The Court's jurisdiction over Count IV of the second amended complaint herein is based upon pendent jurisdiction rather than diversity of citizenship.

However, in determining whether state or federal law is to be applied to a claim, it is the nature of the issue before the Court, not the basis of the Court's jurisdiction which controls.[6] The Erie doctrine has been applied in numerous instances where jurisdiction was based on other than diversity of citizenship.[7] Count IV of plaintiffs' second amended complaint is seeking recovery based upon the law of the State of Florida. Indeed plaintiffs have labeled the count "State Law Claim", and the allegations of Count IV are each directed to the laws of the State of Florida. The source of the right sued upon in Count IV is the law of the State of Florida. Under these circumstances, it is the law of the State of Florida which controls, whatever the source of this Court's jurisdiction.

As noted above, the Florida courts would construe Count IV as a derivative cause of action for the purposes of Fla. Stat. § 608.131, F.S.A. The conditions precedent to establish defendant Leeds Shoes, Inc.'s entitlement to have plaintiffs furnish security pursuant to § 608.131 have been met with respect to Count IV, and the defendant Leeds is so entitled.

Defendant Leeds Shoes, Inc. contends, but does not vigorously argue that the security-for-expense statute should be applied to Count III as well as to Count IV. A review of Count III of plaintiffs' second amended complaint has satisfied the Court that the substantive grounds sued upon therein have their origin in Federal securities laws, and not the laws of the State of Florida. The motion of Leeds Shoes will be DENIED insofar as it applies to Count III.

The next question for the Court is the amount of security which should be required. The trial court is vested with considerable discretion under the statute in setting the amount of security in order to effectuate the remedial purposes of the act.[8] The history of this case already reflects that the litigation will be lengthy and complex. The action was originally filed in the Southern District of New York on May 4, 1970. The action was transferred to this Court in April, 1971. The Court has heard two days of testimony relative to plaintiffs' prayer for entry of a preliminary injunction[9] and the parties have been directed to submit briefs relative to that issue. Sophisticated motions directed at the sufficiency of the complaint to state a claim for relief are also pending, and shall be scheduled for oral argument. Numerous former and present directors and officers of Leeds Shoes, Inc. have *1249 been joined as defendants in this action, and the liability of Leeds under Article VII of its By-Laws, and Fla.Stats. §§ 608.13(14), 608.13(15), F.S.A., could be rather high. Balanced against these factors is the fact that Leeds is entitled to have plaintiffs furnish security relative to only one count of a four count action. Clearly any precise apportionment is difficult, but it is evident that Count IV of plaintiffs' second amended complaint is not the most complicated or the most significant portion of this case. The Court has determined that plaintiffs will be required to furnish security in the amount of $5,000.00. The Court notes that Fla.Stat. § 608.131, F.S.A., provides that the amount of security may be increased or decreased during the pendency of the litigation upon a proper showing.

NOTES

[1] Fla.Stat. § 608.13, F.S.A.

"Every corporation shall, unless otherwise provided by its certificate of incorporation or by law have power to:

* * * * *

(14) Indemnify any person made a party, or threatened to be made a party, to any threatened, pending or completed action, suit, or proceeding:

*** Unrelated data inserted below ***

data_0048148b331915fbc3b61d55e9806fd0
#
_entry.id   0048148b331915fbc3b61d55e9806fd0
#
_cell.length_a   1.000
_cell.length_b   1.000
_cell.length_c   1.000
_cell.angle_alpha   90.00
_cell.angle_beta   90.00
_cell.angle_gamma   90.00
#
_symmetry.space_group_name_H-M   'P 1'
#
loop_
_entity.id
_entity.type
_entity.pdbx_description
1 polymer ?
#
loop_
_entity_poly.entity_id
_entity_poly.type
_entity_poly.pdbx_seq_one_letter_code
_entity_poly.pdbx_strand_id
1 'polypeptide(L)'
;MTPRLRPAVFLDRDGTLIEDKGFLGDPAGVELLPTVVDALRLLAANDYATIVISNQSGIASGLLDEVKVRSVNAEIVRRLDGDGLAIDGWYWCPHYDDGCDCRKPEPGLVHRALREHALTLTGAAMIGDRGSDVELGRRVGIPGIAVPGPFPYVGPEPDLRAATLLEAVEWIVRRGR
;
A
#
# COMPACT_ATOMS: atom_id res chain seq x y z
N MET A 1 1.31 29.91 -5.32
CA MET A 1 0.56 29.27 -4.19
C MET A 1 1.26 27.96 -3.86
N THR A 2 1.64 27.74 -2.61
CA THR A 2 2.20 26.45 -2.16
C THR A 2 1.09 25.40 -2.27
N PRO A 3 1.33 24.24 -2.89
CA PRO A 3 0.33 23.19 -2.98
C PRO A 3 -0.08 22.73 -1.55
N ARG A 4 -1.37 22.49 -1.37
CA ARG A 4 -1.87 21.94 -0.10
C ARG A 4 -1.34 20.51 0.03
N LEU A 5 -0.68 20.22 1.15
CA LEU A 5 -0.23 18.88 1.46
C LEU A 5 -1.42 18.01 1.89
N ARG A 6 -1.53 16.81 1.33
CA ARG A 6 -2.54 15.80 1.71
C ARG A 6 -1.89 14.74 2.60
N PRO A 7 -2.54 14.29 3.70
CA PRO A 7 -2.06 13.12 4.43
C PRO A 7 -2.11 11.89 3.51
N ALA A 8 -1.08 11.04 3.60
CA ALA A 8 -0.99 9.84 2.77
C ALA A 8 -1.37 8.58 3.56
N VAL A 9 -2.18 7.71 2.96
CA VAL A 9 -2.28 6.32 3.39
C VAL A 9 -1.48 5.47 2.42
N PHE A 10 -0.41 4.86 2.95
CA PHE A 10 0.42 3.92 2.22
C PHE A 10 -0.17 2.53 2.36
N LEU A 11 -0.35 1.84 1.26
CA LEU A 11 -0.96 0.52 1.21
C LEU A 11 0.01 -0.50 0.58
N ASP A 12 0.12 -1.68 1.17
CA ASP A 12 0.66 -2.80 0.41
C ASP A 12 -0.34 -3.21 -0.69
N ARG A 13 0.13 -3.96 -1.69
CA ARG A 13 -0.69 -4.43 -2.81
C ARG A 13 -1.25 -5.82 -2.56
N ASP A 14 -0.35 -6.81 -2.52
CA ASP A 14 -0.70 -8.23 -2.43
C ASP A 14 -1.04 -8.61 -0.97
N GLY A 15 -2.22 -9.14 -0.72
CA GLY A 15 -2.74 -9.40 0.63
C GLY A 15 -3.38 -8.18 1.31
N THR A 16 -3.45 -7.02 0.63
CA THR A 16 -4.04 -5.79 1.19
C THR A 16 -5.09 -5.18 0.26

(a) Whether civil, criminal, administrative, or investigative, other than one by or in the right of the corporation to procure a judgment in its favor, brought to impose a liability or penalty on such person for an act alleged to have been committed by such person in his capacity of director, officer, employee, or agent of the corporation, or of any other corporation, partnership, joint venture, trust, or other enterprise which he served as such at the request of the corporation, against judgments, fines, amounts paid in settlement, and reasonable expenses, including attorneys' fees, actually and necessarily incurred as a result of such action, suit, or proceeding, or any appeal therein, if such person acted in good faith and in the reasonable belief that such action was in the best interests of the corporation, and in criminal actions or proceedings, without reasonable ground for belief that such action was unlawful. The termination of any such action, suit, or proceeding by judgment, order, settlement, conviction, or upon a plea of nolo contendere or its equivalent shall not in itself create a presumption that any such director or officer did not act in good faith in the reasonable belief that such action was in the best interests of the corporation or that he had reasonable grounds for belief that such action was unlawful

(b) By or in the right of the corporation to procure a judgment in its favor by reason of his being or having been a director, officer, employee, or agent of the corporation, or of any other corporation, partnership, joint venture, trust, or other enterprise which he served as such at the request of the corporation, against the reasonable expenses, including attorneys' fees, actually and necessarily incurred by him in connection with the defense or settlement of such action, or in connection with an appeal therein, if such person acted in good faith and in the reasonable belief that such action was in the best interests of the corporation. Such person shall not be entitled to indemnification in relation to matters as to which such person has been adjudged to have been guilty of negligence or misconduct in the performance of his duty to the corporation unless, and only to the extent that, the court, administrative agency, or investigative body before which such action, suit, or proceeding is held shall determine upon application that, despite the adjudication of liability but in view of all circumstances of the case, such person is fairly and reasonably entitled to indemnification for such expenses which such tribunal shall deem proper.